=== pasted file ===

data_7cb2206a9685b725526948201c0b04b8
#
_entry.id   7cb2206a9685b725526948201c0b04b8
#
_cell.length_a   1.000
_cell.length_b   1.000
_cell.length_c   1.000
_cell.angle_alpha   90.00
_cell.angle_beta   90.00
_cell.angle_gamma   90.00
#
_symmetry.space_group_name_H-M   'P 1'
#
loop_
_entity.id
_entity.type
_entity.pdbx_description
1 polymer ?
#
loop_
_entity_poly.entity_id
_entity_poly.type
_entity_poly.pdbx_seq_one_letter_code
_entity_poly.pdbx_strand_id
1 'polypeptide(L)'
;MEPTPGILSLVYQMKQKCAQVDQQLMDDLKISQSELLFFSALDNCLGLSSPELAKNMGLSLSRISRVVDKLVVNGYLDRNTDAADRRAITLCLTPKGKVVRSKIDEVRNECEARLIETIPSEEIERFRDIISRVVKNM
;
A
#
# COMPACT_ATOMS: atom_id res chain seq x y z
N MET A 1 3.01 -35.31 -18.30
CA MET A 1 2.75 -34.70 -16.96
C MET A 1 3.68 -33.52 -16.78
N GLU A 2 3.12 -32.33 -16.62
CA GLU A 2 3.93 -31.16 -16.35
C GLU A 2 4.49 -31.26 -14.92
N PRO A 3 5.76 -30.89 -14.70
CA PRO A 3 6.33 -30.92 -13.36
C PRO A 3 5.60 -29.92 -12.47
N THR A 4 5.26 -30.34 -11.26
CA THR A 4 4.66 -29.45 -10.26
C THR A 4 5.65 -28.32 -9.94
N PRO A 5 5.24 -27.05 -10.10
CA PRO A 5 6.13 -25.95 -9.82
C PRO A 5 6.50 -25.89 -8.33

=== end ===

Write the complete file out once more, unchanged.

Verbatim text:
data_7cb2206a9685b725526948201c0b04b8
#
_entry.id   7cb2206a9685b725526948201c0b04b8
#
_cell.length_a   1.000
_cell.length_b   1.000
_cell.length_c   1.000
_cell.angle_alpha   90.00
_cell.angle_beta   90.00
_cell.angle_gamma   90.00
#
_symmetry.space_group_name_H-M   'P 1'
#
loop_
_entity.id
_entity.type
_entity.pdbx_description
1 polymer ?
#
loop_
_entity_poly.entity_id
_entity_poly.type
_entity_poly.pdbx_seq_one_letter_code
_entity_poly.pdbx_strand_id
1 'polypeptide(L)'
;MEPTPGILSLVYQMKQKCAQVDQQLMDDLKISQSELLFFSALDNCLGLSSPELAKNMGLSLSRISRVVDKLVVNGYLDRNTDAADRRAITLCLTPKGKVVRSKIDEVRNECEARLIETIPSEEIERFRDIISRVVKNM
;
A
#
# COMPACT_ATOMS: atom_id res chain seq x y z
N MET A 1 3.01 -35.31 -18.30
CA MET A 1 2.75 -34.70 -16.96
C MET A 1 3.68 -33.52 -16.78
N GLU A 2 3.12 -32.33 -16.62
CA GLU A 2 3.93 -31.16 -16.35
C GLU A 2 4.49 -31.26 -14.92
N PRO A 3 5.76 -30.89 -14.70
CA PRO A 3 6.33 -30.92 -13.36
C PRO A 3 5.60 -29.92 -12.47
N THR A 4 5.26 -30.34 -11.26
CA THR A 4 4.66 -29.45 -10.26
C THR A 4 5.65 -28.32 -9.94
N PRO A 5 5.24 -27.05 -10.10
CA PRO A 5 6.13 -25.95 -9.82
C PRO A 5 6.50 -25.89 -8.33